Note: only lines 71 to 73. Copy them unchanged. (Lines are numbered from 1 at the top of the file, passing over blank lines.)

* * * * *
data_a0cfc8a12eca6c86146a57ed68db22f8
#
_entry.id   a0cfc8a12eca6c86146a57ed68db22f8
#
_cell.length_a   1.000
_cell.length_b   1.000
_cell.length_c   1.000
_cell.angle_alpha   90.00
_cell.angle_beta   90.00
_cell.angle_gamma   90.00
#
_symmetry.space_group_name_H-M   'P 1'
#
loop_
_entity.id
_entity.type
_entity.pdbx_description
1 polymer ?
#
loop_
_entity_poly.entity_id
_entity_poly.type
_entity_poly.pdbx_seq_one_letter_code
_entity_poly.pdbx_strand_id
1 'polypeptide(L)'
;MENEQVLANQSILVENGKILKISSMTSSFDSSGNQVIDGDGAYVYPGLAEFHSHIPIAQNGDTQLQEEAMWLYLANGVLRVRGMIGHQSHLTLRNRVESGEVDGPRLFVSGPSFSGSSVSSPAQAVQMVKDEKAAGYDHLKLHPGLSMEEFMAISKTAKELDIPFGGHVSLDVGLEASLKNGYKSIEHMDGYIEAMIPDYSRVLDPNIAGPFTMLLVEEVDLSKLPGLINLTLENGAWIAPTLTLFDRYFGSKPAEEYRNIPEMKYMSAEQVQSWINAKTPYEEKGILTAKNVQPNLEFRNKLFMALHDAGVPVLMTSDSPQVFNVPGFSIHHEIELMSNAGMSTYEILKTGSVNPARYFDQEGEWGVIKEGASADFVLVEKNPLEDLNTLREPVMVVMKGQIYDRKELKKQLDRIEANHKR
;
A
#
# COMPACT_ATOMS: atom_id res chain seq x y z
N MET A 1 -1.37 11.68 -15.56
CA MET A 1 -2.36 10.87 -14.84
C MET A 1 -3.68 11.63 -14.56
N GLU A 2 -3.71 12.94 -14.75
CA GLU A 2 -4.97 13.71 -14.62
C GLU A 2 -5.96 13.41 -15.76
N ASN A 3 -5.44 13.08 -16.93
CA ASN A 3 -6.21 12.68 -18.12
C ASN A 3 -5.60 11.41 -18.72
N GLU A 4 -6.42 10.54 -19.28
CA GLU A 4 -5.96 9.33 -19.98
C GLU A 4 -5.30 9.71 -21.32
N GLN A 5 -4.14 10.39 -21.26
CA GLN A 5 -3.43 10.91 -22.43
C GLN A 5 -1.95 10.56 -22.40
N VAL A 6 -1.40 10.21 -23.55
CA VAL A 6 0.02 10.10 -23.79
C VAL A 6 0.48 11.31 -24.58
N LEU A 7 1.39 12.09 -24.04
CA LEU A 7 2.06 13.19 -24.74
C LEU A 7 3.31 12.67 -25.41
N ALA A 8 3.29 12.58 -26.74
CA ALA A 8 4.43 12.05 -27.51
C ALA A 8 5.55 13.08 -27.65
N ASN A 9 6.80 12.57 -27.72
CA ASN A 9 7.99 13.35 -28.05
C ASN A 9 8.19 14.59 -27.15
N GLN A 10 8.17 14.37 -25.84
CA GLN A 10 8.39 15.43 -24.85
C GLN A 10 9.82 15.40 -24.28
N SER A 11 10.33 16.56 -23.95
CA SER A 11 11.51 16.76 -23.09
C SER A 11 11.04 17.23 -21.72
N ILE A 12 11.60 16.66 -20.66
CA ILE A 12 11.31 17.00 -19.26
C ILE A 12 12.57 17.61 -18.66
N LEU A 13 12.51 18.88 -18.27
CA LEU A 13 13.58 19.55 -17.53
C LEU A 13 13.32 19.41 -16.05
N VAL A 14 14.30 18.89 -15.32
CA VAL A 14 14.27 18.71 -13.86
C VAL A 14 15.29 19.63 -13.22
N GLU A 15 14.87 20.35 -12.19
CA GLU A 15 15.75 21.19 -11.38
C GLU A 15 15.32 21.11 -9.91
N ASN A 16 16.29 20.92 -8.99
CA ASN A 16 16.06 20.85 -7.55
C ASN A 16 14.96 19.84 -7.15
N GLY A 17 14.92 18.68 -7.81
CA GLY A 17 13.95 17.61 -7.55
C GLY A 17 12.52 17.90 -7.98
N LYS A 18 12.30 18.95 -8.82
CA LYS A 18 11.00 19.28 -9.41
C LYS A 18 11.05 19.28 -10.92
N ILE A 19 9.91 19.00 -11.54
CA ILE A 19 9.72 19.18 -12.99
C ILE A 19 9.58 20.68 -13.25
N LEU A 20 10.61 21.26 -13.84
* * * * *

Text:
CA VAL A 14 14.27 18.71 -13.86
C VAL A 14 15.29 19.63 -13.22
N GLU A 15 14.87 20.35 -12.19